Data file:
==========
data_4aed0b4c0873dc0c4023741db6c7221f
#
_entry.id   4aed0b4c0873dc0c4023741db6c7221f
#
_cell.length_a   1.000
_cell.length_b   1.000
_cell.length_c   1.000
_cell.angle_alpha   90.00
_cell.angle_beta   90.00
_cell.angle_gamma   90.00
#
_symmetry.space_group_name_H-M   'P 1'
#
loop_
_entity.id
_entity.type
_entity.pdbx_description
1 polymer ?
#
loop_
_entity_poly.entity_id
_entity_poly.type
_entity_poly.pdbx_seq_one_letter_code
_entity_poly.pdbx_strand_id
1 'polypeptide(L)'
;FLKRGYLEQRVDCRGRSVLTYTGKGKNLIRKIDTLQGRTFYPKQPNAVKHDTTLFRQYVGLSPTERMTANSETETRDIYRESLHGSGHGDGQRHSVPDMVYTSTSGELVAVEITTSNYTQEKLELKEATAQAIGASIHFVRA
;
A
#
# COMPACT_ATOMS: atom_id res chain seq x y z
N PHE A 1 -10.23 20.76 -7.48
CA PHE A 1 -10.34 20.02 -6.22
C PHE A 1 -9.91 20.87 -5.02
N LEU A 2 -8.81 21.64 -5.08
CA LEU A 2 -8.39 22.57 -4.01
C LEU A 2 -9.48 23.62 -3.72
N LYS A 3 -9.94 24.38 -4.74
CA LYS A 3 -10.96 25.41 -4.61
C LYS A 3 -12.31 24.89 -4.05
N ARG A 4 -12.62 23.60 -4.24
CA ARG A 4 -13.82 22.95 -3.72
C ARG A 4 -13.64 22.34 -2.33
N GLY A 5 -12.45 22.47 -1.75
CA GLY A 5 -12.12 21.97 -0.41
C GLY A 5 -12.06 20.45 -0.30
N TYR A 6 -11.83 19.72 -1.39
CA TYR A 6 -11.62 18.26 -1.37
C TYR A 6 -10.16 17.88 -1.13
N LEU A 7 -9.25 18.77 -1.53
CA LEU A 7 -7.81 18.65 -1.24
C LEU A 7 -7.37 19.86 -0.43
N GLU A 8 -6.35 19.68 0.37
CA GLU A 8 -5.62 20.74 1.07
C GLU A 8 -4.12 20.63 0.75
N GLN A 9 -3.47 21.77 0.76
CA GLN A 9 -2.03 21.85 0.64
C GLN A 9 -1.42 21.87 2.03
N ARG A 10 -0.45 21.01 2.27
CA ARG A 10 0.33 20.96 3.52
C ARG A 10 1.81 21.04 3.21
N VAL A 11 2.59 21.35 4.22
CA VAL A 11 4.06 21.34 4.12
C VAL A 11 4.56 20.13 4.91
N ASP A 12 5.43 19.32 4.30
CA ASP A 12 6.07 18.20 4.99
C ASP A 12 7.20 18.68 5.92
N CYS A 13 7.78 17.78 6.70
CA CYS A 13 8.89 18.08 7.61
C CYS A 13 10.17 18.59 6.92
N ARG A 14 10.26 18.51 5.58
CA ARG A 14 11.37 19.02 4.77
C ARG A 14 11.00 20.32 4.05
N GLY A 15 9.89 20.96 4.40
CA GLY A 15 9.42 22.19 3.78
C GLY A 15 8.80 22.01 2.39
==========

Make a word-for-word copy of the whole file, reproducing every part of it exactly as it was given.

data_4aed0b4c0873dc0c4023741db6c7221f
#
_entry.id   4aed0b4c0873dc0c4023741db6c7221f
#
_cell.length_a   1.000
_cell.length_b   1.000
_cell.length_c   1.000
_cell.angle_alpha   90.00
_cell.angle_beta   90.00
_cell.angle_gamma   90.00
#
_symmetry.space_group_name_H-M   'P 1'
#
loop_
_entity.id
_entity.type
_entity.pdbx_description
1 polymer ?
#
loop_
_entity_poly.entity_id
_entity_poly.type
_entity_poly.pdbx_seq_one_letter_code
_entity_poly.pdbx_strand_id
1 'polypeptide(L)'
;FLKRGYLEQRVDCRGRSVLTYTGKGKNLIRKIDTLQGRTFYPKQPNAVKHDTTLFRQYVGLSPTERMTANSETETRDIYRESLHGSGHGDGQRHSVPDMVYTSTSGELVAVEITTSNYTQEKLELKEATAQAIGASIHFVRA
;
A
#
# COMPACT_ATOMS: atom_id res chain seq x y z
N PHE A 1 -10.23 20.76 -7.48
CA PHE A 1 -10.34 20.02 -6.22
C PHE A 1 -9.91 20.87 -5.02
N LEU A 2 -8.81 21.64 -5.08
CA LEU A 2 -8.39 22.57 -4.01
C LEU A 2 -9.48 23.62 -3.72
N LYS A 3 -9.94 24.38 -4.74
CA LYS A 3 -10.96 25.41 -4.61
C LYS A 3 -12.31 24.89 -4.05
N ARG A 4 -12.62 23.60 -4.24
CA ARG A 4 -13.82 22.95 -3.72
C ARG A 4 -13.64 22.34 -2.33
N GLY A 5 -12.45 22.47 -1.75
CA GLY A 5 -12.12 21.97 -0.41
C GLY A 5 -12.06 20.45 -0.30
N TYR A 6 -11.83 19.72 -1.39
CA TYR A 6 -11.62 18.26 -1.37
C TYR A 6 -10.16 17.88 -1.13
N LEU A 7 -9.25 18.77 -1.53
CA LEU A 7 -7.81 18.65 -1.24
C LEU A 7 -7.37 19.86 -0.43
N GLU A 8 -6.35 19.68 0.37
CA GLU A 8 -5.62 20.74 1.07
C GLU A 8 -4.12 20.63 0.75
N GLN A 9 -3.47 21.77 0.76
CA GLN A 9 -2.03 21.85 0.64
C GLN A 9 -1.42 21.87 2.03
N ARG A 10 -0.45 21.01 2.27
CA ARG A 10 0.33 20.96 3.52
C ARG A 10 1.81 21.04 3.21
N VAL A 11 2.59 21.35 4.22
CA VAL A 11 4.06 21.34 4.12
C VAL A 11 4.56 20.13 4.91
N ASP A 12 5.43 19.32 4.30
CA ASP A 12 6.07 18.20 4.99
C ASP A 12 7.20 18.68 5.92
N CYS A 13 7.78 17.78 6.70
CA CYS A 13 8.89 18.08 7.61
C CYS A 13 10.17 18.59 6.92
N ARG A 14 10.26 18.51 5.58
CA ARG A 14 11.37 19.02 4.77
C ARG A 14 11.00 20.32 4.05
N GLY A 15 9.89 20.96 4.40
CA GLY A 15 9.42 22.19 3.78
C GLY A 15 8.80 22.01 2.39